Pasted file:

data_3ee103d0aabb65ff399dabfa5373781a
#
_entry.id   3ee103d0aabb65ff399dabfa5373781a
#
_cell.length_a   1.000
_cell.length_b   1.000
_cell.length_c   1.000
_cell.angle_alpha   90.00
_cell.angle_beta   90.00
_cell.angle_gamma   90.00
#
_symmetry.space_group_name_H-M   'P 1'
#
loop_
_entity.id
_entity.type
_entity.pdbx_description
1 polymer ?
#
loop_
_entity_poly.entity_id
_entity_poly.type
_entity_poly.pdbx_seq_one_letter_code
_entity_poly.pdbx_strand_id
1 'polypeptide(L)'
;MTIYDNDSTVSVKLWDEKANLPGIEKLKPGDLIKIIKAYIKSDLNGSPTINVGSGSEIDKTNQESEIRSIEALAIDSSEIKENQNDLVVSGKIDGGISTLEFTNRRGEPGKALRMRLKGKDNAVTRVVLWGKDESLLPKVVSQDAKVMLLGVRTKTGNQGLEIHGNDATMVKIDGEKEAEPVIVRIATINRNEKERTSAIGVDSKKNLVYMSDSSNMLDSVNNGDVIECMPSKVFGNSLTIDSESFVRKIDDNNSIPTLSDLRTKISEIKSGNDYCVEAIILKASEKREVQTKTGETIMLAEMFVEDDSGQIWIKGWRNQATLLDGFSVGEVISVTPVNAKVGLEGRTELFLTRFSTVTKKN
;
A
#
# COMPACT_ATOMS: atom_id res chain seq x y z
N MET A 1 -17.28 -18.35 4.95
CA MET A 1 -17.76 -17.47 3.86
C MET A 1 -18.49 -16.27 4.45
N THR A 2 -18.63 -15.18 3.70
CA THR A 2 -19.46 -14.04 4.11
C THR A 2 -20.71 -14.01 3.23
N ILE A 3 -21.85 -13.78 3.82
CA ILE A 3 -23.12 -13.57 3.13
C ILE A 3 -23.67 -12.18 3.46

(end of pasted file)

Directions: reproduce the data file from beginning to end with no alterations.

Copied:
data_3ee103d0aabb65ff399dabfa5373781a
#
_entry.id   3ee103d0aabb65ff399dabfa5373781a
#
_cell.length_a   1.000
_cell.length_b   1.000
_cell.length_c   1.000
_cell.angle_alpha   90.00
_cell.angle_beta   90.00
_cell.angle_gamma   90.00
#
_symmetry.space_group_name_H-M   'P 1'
#
loop_
_entity.id
_entity.type
_entity.pdbx_description
1 polymer ?
#
loop_
_entity_poly.entity_id
_entity_poly.type
_entity_poly.pdbx_seq_one_letter_code
_entity_poly.pdbx_strand_id
1 'polypeptide(L)'
;MTIYDNDSTVSVKLWDEKANLPGIEKLKPGDLIKIIKAYIKSDLNGSPTINVGSGSEIDKTNQESEIRSIEALAIDSSEIKENQNDLVVSGKIDGGISTLEFTNRRGEPGKALRMRLKGKDNAVTRVVLWGKDESLLPKVVSQDAKVMLLGVRTKTGNQGLEIHGNDATMVKIDGEKEAEPVIVRIATINRNEKERTSAIGVDSKKNLVYMSDSSNMLDSVNNGDVIECMPSKVFGNSLTIDSESFVRKIDDNNSIPTLSDLRTKISEIKSGNDYCVEAIILKASEKREVQTKTGETIMLAEMFVEDDSGQIWIKGWRNQATLLDGFSVGEVISVTPVNAKVGLEGRTELFLTRFSTVTKKN
;
A
#
# COMPACT_ATOMS: atom_id res chain seq x y z
N MET A 1 -17.28 -18.35 4.95
CA MET A 1 -17.76 -17.47 3.86
C MET A 1 -18.49 -16.27 4.45
N THR A 2 -18.63 -15.18 3.70
CA THR A 2 -19.46 -14.04 4.11
C THR A 2 -20.71 -14.01 3.23
N ILE A 3 -21.85 -13.78 3.82
CA ILE A 3 -23.12 -13.57 3.13
C ILE A 3 -23.67 -12.18 3.46